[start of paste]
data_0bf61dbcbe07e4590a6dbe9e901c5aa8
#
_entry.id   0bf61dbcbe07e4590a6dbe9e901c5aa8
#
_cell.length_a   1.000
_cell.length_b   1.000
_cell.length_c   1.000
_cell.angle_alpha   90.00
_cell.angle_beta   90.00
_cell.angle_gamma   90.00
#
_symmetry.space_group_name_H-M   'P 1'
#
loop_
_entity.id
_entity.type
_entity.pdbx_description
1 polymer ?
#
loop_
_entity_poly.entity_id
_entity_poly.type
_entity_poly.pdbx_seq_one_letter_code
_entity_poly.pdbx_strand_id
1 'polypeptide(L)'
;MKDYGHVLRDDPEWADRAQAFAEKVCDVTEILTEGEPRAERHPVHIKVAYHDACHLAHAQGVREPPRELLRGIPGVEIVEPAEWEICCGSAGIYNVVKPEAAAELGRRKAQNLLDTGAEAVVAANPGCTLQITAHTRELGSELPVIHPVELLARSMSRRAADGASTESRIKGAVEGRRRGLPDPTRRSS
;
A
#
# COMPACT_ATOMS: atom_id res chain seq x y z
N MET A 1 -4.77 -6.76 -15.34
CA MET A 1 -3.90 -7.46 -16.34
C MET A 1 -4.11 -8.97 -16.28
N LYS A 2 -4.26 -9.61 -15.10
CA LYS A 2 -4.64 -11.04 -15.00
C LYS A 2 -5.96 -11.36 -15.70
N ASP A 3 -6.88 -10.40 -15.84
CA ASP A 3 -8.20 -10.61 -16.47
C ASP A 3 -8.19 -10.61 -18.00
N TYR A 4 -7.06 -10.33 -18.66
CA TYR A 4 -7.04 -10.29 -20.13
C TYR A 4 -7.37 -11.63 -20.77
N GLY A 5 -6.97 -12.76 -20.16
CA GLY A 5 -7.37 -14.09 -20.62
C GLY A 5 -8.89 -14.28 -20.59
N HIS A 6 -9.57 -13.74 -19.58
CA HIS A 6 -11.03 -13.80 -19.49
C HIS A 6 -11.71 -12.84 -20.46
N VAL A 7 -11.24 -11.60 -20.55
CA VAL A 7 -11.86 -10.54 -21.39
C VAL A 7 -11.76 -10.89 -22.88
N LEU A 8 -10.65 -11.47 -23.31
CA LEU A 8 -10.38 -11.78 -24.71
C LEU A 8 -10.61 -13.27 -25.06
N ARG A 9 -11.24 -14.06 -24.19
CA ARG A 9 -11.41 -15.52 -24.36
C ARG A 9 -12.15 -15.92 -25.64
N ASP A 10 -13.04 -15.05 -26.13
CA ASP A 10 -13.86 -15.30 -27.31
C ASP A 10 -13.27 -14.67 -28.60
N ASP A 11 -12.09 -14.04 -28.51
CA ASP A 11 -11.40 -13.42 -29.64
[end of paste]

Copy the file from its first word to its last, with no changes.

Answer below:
data_0bf61dbcbe07e4590a6dbe9e901c5aa8
#
_entry.id   0bf61dbcbe07e4590a6dbe9e901c5aa8
#
_cell.length_a   1.000
_cell.length_b   1.000
_cell.length_c   1.000
_cell.angle_alpha   90.00
_cell.angle_beta   90.00
_cell.angle_gamma   90.00
#
_symmetry.space_group_name_H-M   'P 1'
#
loop_
_entity.id
_entity.type
_entity.pdbx_description
1 polymer ?
#
loop_
_entity_poly.entity_id
_entity_poly.type
_entity_poly.pdbx_seq_one_letter_code
_entity_poly.pdbx_strand_id
1 'polypeptide(L)'
;MKDYGHVLRDDPEWADRAQAFAEKVCDVTEILTEGEPRAERHPVHIKVAYHDACHLAHAQGVREPPRELLRGIPGVEIVEPAEWEICCGSAGIYNVVKPEAAAELGRRKAQNLLDTGAEAVVAANPGCTLQITAHTRELGSELPVIHPVELLARSMSRRAADGASTESRIKGAVEGRRRGLPDPTRRSS
;
A
#
# COMPACT_ATOMS: atom_id res chain seq x y z
N MET A 1 -4.77 -6.76 -15.34
CA MET A 1 -3.90 -7.46 -16.34
C MET A 1 -4.11 -8.97 -16.28
N LYS A 2 -4.26 -9.61 -15.10
CA LYS A 2 -4.64 -11.04 -15.00
C LYS A 2 -5.96 -11.36 -15.70
N ASP A 3 -6.88 -10.40 -15.84
CA ASP A 3 -8.20 -10.61 -16.47
C ASP A 3 -8.19 -10.61 -18.00
N TYR A 4 -7.06 -10.33 -18.66
CA TYR A 4 -7.04 -10.29 -20.13
C TYR A 4 -7.37 -11.63 -20.77
N GLY A 5 -6.97 -12.76 -20.16
CA GLY A 5 -7.37 -14.09 -20.62
C GLY A 5 -8.89 -14.28 -20.59
N HIS A 6 -9.57 -13.74 -19.58
CA HIS A 6 -11.03 -13.80 -19.49
C HIS A 6 -11.71 -12.84 -20.46
N VAL A 7 -11.24 -11.60 -20.55
CA VAL A 7 -11.86 -10.54 -21.39
C VAL A 7 -11.76 -10.89 -22.88
N LEU A 8 -10.65 -11.47 -23.31
CA LEU A 8 -10.38 -11.78 -24.71
C LEU A 8 -10.61 -13.27 -25.06
N ARG A 9 -11.24 -14.06 -24.19
CA ARG A 9 -11.41 -15.52 -24.36
C ARG A 9 -12.15 -15.92 -25.64
N ASP A 10 -13.04 -15.05 -26.13
CA ASP A 10 -13.86 -15.30 -27.31
C ASP A 10 -13.27 -14.67 -28.60
N ASP A 11 -12.09 -14.04 -28.51
CA ASP A 11 -11.40 -13.42 -29.64